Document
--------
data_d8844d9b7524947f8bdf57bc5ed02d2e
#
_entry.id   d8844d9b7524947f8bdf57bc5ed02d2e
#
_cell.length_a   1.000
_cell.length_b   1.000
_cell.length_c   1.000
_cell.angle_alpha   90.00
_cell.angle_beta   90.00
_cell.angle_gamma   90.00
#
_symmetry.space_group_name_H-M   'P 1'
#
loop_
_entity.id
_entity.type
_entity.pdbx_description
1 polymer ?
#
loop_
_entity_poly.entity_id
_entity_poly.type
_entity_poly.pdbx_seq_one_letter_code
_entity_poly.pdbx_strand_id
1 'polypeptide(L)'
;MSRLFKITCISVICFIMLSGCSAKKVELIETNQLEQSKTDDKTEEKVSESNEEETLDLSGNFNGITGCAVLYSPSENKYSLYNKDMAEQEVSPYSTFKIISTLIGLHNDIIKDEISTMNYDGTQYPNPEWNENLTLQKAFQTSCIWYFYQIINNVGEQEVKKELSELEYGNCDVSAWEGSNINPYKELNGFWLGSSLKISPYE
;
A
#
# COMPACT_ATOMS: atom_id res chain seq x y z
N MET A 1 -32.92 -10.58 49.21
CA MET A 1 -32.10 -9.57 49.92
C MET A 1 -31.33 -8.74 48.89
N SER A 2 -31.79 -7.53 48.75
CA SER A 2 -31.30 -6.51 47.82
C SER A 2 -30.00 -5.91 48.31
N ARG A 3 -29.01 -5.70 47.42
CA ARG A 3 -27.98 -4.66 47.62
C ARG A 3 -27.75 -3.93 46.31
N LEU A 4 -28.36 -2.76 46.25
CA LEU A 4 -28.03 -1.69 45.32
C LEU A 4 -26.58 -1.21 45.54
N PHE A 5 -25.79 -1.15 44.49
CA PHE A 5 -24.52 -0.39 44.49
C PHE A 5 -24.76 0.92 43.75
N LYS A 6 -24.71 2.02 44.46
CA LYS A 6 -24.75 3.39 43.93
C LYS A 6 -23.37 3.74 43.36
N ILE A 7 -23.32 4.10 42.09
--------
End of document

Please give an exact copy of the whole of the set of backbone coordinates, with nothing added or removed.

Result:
data_d8844d9b7524947f8bdf57bc5ed02d2e
#
_entry.id   d8844d9b7524947f8bdf57bc5ed02d2e
#
_cell.length_a   1.000
_cell.length_b   1.000
_cell.length_c   1.000
_cell.angle_alpha   90.00
_cell.angle_beta   90.00
_cell.angle_gamma   90.00
#
_symmetry.space_group_name_H-M   'P 1'
#
loop_
_entity.id
_entity.type
_entity.pdbx_description
1 polymer ?
#
loop_
_entity_poly.entity_id
_entity_poly.type
_entity_poly.pdbx_seq_one_letter_code
_entity_poly.pdbx_strand_id
1 'polypeptide(L)'
;MSRLFKITCISVICFIMLSGCSAKKVELIETNQLEQSKTDDKTEEKVSESNEEETLDLSGNFNGITGCAVLYSPSENKYSLYNKDMAEQEVSPYSTFKIISTLIGLHNDIIKDEISTMNYDGTQYPNPEWNENLTLQKAFQTSCIWYFYQIINNVGEQEVKKELSELEYGNCDVSAWEGSNINPYKELNGFWLGSSLKISPYE
;
A
#
# COMPACT_ATOMS: atom_id res chain seq x y z
N MET A 1 -32.92 -10.58 49.21
CA MET A 1 -32.10 -9.57 49.92
C MET A 1 -31.33 -8.74 48.89
N SER A 2 -31.79 -7.53 48.75
CA SER A 2 -31.30 -6.51 47.82
C SER A 2 -30.00 -5.91 48.31
N ARG A 3 -29.01 -5.70 47.42
CA ARG A 3 -27.98 -4.66 47.62
C ARG A 3 -27.75 -3.93 46.31
N LEU A 4 -28.36 -2.76 46.25
CA LEU A 4 -28.03 -1.69 45.32
C LEU A 4 -26.58 -1.21 45.54
N PHE A 5 -25.79 -1.15 44.49
CA PHE A 5 -24.52 -0.39 44.49
C PHE A 5 -24.76 0.92 43.75
N LYS A 6 -24.71 2.02 44.46
CA LYS A 6 -24.75 3.39 43.93
C LYS A 6 -23.37 3.74 43.36
N ILE A 7 -23.32 4.10 42.09